Monday, April 16, 2012

“A Quiet Revolution”

Sydney M. Williams

Thought of the Day
“A Quiet Revolution”
April 16, 2012

Surreptitiously, a revolution has been going on in the heartland of America. When he became President, Mr. Obama set as one of his goals the doubling of America’s exports over the next five years. The economist Tyler Cowen recently wrote: “At the time, critics called this an unrealistic promise, one that voters would forget by the 2012 election.” Instead, it appears that Mr. Obama may have caught a wave. But success will depend on his giving up his dreams of embracing “green” energy, and instead will require his support of fossil fuels, especially natural gas.

Mr. Obama had to have had greater knowledge of recent economic history than his critics. His goal was not that radical. For the five years between 2002 and 2007, U.S. exports rose 72%, from $I.006 trillion to $1.731 trillion. As a percent of GDP over those five years, exports rose from 9.6% to 12.3%. It is expected that this year they will reach 14% of GDP and amount to $2.1 trillion. In fact as a percent of GDP, exports have been rising for the most part of the past two decades, driven first by the NAFTA treaty, signed January 1, 1994, second by a weak dollar, which characterized both the Bush and Obama Administrations, and more recently by some trends now coming into play.

Three factors – certainly more fundamental than relying on a cheap dollar – are influencing the renaissance of manufacturing, which should allow exports to continue to rise as a percent of our GDP: labor cost differentials between the U.S. and emerging countries, “smart” machines and, perhaps most importantly, an abundance of cheap natural gas, most of which is embedded in shale.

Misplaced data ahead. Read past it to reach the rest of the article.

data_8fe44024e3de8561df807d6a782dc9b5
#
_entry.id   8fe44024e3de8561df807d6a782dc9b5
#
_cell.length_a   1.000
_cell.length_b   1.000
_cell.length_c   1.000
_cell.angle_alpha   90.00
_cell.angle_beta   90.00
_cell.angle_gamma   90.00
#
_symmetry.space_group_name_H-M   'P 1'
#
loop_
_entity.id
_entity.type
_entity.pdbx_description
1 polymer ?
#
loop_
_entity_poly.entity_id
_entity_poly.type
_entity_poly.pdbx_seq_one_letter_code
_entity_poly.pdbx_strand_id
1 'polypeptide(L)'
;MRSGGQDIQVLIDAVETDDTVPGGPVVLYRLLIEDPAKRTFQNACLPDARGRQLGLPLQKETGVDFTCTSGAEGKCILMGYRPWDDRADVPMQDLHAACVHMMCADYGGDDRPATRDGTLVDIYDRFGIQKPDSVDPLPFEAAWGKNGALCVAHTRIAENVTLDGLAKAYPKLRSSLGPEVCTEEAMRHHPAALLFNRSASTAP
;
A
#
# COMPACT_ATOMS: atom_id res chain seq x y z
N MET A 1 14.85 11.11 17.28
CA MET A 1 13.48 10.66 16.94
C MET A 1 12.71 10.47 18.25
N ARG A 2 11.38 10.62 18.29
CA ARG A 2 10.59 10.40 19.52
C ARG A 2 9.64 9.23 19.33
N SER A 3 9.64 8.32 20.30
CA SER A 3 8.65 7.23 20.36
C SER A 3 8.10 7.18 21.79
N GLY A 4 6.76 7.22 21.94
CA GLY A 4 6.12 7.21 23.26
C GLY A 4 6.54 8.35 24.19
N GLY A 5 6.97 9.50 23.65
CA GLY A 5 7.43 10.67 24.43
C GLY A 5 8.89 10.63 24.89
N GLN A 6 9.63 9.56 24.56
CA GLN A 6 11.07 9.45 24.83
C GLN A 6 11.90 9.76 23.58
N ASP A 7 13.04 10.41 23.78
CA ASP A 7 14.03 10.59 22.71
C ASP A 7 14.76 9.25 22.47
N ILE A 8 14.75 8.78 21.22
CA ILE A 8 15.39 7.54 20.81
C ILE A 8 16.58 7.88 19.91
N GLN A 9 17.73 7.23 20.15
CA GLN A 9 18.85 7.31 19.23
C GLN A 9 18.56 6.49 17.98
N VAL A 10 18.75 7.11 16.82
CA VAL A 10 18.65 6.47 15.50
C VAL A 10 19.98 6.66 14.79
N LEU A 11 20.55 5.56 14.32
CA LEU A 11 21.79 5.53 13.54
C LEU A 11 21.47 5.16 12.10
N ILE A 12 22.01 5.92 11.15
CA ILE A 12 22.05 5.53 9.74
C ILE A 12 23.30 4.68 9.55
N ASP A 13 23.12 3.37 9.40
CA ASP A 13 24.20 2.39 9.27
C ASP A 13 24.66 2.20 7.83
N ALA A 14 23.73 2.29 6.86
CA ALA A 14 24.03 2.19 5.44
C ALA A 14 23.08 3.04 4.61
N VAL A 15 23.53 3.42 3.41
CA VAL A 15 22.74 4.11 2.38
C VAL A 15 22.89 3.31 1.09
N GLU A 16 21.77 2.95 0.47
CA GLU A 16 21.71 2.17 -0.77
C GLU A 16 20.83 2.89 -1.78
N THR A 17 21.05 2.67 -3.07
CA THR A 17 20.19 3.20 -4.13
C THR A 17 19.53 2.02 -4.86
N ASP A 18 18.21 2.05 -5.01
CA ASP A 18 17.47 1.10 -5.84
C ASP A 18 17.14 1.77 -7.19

According to work done by the folks at ISI, unit labor costs in the U.S. declined 3% between 1980 and 2010, while those in Germany rose 88 percent. The Boston Consulting group has determined that, adjusted for productivity, wage rates in Shanghai are only about 30% percent cheaper than in the U.S. Certainly China has lower labor rates in their western provinces, but productivity is less positive in those regions. The point being that over that the last few years the great advantage emerging economies had over U.S. in terms of labor rates is beginning to diminish. For example, ISI notes that in 2000 average wages in China were $0.50 per hour. Today they are $3.50. Inflation, in countries like Brazil, is damaging their labor-cost advantage.

In the May/June 2012 issue of The American Interest, Tyler Cowen spoke of three forces that will allow America to again become the world’s leading exporter. (We are now third, behind China and Germany.) The forces he cited were artificial intelligence, cheap sources of energy and demand from emerging countries. Anybody who has recently visited a factory floor realizes how different it is from a few years ago. A small number of people are actually on the floor. Software driven machines do much of the work. Mr. Cowen wrote: “The more the world relies on smart machines, the more domestic wage rates become irrelevant for export prowess.” A manufacturing survey conducted last November indicated that almost one fifth of companies surveyed claimed to have brought production back from a “low-cost” country. In-sourcing may well replace the outsourcing of the past several years, as “smart” machines continue to be installed and as transportation costs from emerging nations imperils their competitive advantage.